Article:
By Sagarika Jaisinghani
(Reuters) – U.S. stocks halted a three-day winning streak on Monday, as oil prices dived 2% and rising doubts over how quickly a partial U.S.-China trade deal announced on Friday could be sealed.
Energy majors such as Exxon Mobil Corp
The S&P 500 and Dow Jones indexes had ended Friday with their first weekly gain in a month after Washington signaled the two sides had taken a major step in easing the tit-for-tat measures that have hammered global growth this year.
Trump, however, acknowledged the agreement could still collapse and a handful of media reports and comments from Treasury Secretary Steven Mnuchin left investors feeling less upbeat about what had really been achieved.
Mnuchin said in a CNBC interview that he had “every expectation” that if a U.S.-China trade deal was not in place by Dec. 15, additional tariffs would be imposed, although he said he expected a deal to be agreed by then.
Shares of companies with a sizeable exposure to China, including Nvidia Corp
“It’s more of the fact that it was a handshake deal,” said Peter Cardillo, chief market economist at Spartan Capital Securities in New York.
“On Friday, we closed off the highs of the day as investors began to realize that while on the surface this is good news, there’s no substance to the deal just yet.”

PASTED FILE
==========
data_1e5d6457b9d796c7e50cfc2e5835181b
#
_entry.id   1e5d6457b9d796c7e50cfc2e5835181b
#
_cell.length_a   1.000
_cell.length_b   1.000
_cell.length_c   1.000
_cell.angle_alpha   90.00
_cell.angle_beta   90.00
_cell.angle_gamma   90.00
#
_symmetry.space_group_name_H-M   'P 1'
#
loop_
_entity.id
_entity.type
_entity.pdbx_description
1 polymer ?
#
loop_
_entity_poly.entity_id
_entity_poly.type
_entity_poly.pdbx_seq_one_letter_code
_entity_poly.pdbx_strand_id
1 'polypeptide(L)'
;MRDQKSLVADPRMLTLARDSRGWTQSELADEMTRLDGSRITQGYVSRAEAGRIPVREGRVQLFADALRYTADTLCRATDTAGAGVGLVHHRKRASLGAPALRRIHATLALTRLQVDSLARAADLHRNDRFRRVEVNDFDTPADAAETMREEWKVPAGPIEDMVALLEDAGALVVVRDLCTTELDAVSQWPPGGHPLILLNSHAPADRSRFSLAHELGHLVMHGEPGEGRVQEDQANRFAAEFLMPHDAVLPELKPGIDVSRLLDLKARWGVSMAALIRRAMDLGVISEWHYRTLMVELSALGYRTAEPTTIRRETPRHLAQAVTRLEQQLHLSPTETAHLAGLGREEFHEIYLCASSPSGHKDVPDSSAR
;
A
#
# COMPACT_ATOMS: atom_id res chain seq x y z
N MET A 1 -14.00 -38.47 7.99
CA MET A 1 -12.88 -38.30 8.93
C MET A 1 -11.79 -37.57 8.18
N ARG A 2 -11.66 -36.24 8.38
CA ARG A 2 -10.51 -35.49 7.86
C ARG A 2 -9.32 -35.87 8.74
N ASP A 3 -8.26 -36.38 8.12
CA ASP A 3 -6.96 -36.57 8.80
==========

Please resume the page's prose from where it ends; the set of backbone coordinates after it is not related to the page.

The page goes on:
At 10:00 a.m. ET, the Dow Jones Industrial Average <.DJI> was up 6.03 points, or 0.02%, at 26,822.62, while the S&P 500 <.SPX> was down 2.35 points, or 0.08%, at 2,967.92. The Nasdaq Composite <.IXIC> was down 7.78 points, or 0.10%, at 8,049.26.
Investors will now be looking at third-quarter earnings to gauge the impact of the trade conflict and a sluggish domestic economy on corporate America.
The reporting season kicks off on Tuesday, with the biggest U.S. banks expected to report a 1.2% decline in earnings due to falling interest rates, a raft of unsuccessful stock market flotation and trade tensions.
Overall, analysts are forecasting a 3.2% decline in profit for S&P 500 companies for the quarter from a year earlier, based on IBES data from Refinitiv.
Shares of U.S. construction and engineering company AECOM
Declining issues outnumbered advancers for a 2.08-to-1 ratio on the NYSE and for a 2.07-to-1 ratio on the Nasdaq.
The S&P index recorded one new 52-week highs and two new lows, while the Nasdaq recorded nine new highs and 51 new lows.
(Additional reporting by Arjun Panchadar and Medha Singh in Bengaluru; Editing by Sriraj Kalluvila)